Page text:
Lightopia: Carlos Cruz Diez And The Happening Of Color
The Venezuelan artist who pioneered a unique direction in Art History.
“Ideas by themselves are intoxicating,” states Venezuelan artist Carlos Cruz Diez, who materialized his theory of color to the point of prompting a new direction in the discourse of art––to the extent of changing Art History in itself. In his work, color left its state of rest and became a pure experience, a situation that evolves, a happening. In this sense, he is one of the last remaining Renaissance men, but also the first worker of his kind.
He not only invented a new phenomenology of color, but also built all the machines required for his pieces and created the supporting materials; he knew that if one wants to invent a new discourse, one must first invent the alphabet, the grammar and its rules. Perhaps his greatest merit is having set himself apart from other artists who have wanted to represent reality, and instead invent an autonomous reality that represents itself. Thus, his work is an exercise on how color can be perceived without interpretation or a pre-existing cultural knowledge––Without even perceiving “the hand of the artist”, as it is romantically procured. By projecting color into space, Cruz Diez allows it to be pure, without anecdotes or symbols, without being fixed in space and time. That is why instead of “pieces,” his works can be said to be a pure experience.
In Venezuela, Cruz Diez is identified as one of the most important modernist masters in the country, and in Europe, in the 1960s, his name became synonymous with the exploration of color’s kinetic potential. His series Fisicromías, which began in 1959, probably best defines his color phenomenology and the direction his work would take in the coming years. Each of these pieces is made with hundreds of strips of cardboard, aluminum, and plexiglass (which he cut himself), arranged in two collated levels: one flat, another in relief. This rhythm produces a vibration where the color appears to change and evolve depending on the light of the place and the spectator’s distance and angle. “The simpler one says things, the more it reaches people,” he says in an interview.
By experimenting with the immediacy of color disassociated from any narrative allusion, the spectator can rest––he is free from the burden of having to interpret a message or an ulterior concept. His work demonstrates what color is doing, and the formats or materials he uses are only the circumstances to show this, to allow color to flow in its natural behavior. In this way, Cruz Diez has bestowed on the world a type of art that challenges the traditional, romantic or intellectual relations between the artist, the spectator and perception. Thanks to him there exists a vibrant possibility to embrace the continuous transformation of color as a happening. Everything in his work is quicksand. There is nothing that is fixed in time, and yet––and here is their merit––something about them remains with the spectator and changes him.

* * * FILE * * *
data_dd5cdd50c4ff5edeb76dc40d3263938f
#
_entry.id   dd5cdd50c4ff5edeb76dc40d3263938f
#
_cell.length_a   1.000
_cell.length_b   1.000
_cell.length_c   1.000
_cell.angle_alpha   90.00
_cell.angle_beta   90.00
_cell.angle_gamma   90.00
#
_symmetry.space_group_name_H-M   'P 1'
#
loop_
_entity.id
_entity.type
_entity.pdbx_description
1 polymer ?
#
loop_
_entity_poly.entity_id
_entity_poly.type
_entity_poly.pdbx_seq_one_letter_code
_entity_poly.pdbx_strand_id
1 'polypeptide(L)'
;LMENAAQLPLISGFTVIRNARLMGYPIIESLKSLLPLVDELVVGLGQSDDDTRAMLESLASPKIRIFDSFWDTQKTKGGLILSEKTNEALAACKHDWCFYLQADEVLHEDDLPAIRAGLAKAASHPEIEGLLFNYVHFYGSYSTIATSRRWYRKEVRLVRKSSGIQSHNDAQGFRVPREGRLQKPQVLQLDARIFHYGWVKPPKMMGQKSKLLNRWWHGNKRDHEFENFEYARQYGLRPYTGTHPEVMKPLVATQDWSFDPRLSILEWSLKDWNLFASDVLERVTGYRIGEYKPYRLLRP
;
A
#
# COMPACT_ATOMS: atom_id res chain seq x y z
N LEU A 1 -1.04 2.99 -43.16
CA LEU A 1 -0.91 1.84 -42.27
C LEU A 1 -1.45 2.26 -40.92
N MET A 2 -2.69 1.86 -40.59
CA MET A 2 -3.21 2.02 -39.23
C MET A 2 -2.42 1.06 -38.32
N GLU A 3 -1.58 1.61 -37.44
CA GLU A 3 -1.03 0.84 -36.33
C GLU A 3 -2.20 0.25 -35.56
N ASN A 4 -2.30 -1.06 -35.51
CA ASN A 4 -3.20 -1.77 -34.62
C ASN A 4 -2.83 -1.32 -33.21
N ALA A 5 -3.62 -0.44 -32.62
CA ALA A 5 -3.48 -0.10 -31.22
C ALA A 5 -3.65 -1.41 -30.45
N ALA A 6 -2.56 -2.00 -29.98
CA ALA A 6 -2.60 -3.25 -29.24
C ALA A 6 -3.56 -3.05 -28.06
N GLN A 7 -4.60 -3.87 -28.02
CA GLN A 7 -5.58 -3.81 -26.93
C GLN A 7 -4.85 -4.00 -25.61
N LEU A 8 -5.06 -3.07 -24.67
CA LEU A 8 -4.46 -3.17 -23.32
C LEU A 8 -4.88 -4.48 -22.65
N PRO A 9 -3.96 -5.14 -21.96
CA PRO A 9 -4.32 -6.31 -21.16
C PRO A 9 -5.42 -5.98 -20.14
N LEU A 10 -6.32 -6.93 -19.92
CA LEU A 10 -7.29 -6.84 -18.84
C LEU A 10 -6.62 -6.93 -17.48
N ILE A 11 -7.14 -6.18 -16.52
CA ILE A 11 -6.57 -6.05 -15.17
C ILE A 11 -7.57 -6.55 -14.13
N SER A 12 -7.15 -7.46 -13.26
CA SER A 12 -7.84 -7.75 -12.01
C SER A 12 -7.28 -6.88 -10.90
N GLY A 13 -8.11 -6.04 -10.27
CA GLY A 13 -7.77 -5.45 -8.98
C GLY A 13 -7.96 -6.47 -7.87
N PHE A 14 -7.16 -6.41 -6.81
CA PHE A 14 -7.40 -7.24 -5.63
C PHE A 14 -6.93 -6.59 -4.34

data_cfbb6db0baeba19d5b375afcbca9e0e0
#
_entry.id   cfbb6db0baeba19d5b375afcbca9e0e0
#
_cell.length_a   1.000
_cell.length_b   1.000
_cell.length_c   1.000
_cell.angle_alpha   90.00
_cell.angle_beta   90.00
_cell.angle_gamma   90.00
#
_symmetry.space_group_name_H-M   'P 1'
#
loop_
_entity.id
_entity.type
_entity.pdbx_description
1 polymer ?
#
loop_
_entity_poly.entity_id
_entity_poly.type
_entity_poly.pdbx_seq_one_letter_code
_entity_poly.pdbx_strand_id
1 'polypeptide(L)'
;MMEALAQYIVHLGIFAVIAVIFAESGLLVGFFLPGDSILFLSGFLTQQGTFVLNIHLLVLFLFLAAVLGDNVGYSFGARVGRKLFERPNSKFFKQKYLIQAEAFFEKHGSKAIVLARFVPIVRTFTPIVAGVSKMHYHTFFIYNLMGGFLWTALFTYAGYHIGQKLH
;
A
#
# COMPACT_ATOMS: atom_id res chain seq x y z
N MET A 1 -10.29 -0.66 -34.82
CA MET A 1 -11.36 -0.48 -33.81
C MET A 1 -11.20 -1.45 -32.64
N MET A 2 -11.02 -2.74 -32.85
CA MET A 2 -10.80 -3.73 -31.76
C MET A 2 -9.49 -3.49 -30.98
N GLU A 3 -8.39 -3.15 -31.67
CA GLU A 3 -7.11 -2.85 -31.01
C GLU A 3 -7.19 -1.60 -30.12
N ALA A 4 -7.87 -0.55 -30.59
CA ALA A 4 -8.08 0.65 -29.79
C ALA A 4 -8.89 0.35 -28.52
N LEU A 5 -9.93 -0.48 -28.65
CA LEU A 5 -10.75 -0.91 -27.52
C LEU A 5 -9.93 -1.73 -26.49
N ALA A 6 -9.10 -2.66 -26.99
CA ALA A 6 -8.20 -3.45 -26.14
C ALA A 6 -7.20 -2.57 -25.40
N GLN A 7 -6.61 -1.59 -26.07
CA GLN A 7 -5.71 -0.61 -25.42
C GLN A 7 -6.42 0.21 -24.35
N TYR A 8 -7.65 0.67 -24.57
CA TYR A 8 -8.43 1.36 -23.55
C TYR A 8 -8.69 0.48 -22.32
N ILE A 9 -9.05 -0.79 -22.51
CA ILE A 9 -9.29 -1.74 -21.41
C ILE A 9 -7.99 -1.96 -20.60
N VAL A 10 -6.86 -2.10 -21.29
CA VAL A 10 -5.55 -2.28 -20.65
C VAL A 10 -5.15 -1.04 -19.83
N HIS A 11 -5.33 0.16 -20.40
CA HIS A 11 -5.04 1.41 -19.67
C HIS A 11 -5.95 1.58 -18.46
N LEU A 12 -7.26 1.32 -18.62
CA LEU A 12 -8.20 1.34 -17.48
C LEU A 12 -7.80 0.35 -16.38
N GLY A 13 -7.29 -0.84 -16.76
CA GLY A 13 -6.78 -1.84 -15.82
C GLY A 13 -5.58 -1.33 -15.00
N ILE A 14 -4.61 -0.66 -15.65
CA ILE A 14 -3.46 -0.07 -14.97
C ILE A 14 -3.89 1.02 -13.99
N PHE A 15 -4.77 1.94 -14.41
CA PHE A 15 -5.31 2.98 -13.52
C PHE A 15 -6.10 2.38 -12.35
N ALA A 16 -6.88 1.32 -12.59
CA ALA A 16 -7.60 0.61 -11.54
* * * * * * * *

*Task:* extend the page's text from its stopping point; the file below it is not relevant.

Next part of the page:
Pictorial spiritism (a woman's drawings guided by a spirit)
There are numerous examples in the history of self-taught artists which suggest an interrogation of that which we take for granted within the universe of art. Such was the case with figures like
Astounding fairytale illustrations from Japan
Fairy tales tribal stories— are more than childish tales. Such fictions, the characters of which inhabit our earliest memories, aren’t just literary works with an aesthetic and pleasant purpose. They
A cinematic poem and an ode to water: its rhythms, shapes and textures
Here lies One Whose Name was writ in Water. - John Keats Without water the equation of life, at least life as we know it, would be impossible. A growing hypothesis holds that water, including the
Watch beauty unfold through science in this "ode to a flower" (video)
The study of the microscopic is one of the richest, most aesthetic methods of understanding the world. Lucky is the scientist who, upon seeing something beautiful, is able to see all of the tiny
To invent those we love or to see them as they are? Love in two of the movies' favorite scenes
So much has been said already, of “love” that it’s difficult to add anything, much less something new. It’s possible, though, perhaps because even if you try to pass through the sieve of all our
This app allows you to find and preserve ancient typographies
Most people, even those who are far removed from the world of design, are familiar with some type of typography and its ability to transform any text, help out dyslexics or stretch an eight page paper
The secrets of the mind-body connection
For decades medical research has recognized the existence of the placebo effect — in which the assumption that a medication will help produces actual physical improvements. In addition to this, a
The sea as infinite laboratory
Much of our thinking on the shape of the world and the universe derives from the way scientists and artists have approached these topics over time. Our fascination with the mysteries of the
Sharing and collaborating - natural movements of the creative being
We might sometimes think that artistic or creative activity is, in essence, individualistic. The Genesis of Judeo-Christian tradition portrays a God whose decision to create the world is as vehement
John Malkovich becomes David Lynch (and other characters)
John Malkovich and David Lynch are, respectively, the actor and film director who’ve implicitly or explicitly addressed the issues of identity and its porous barriers through numerous projects. Now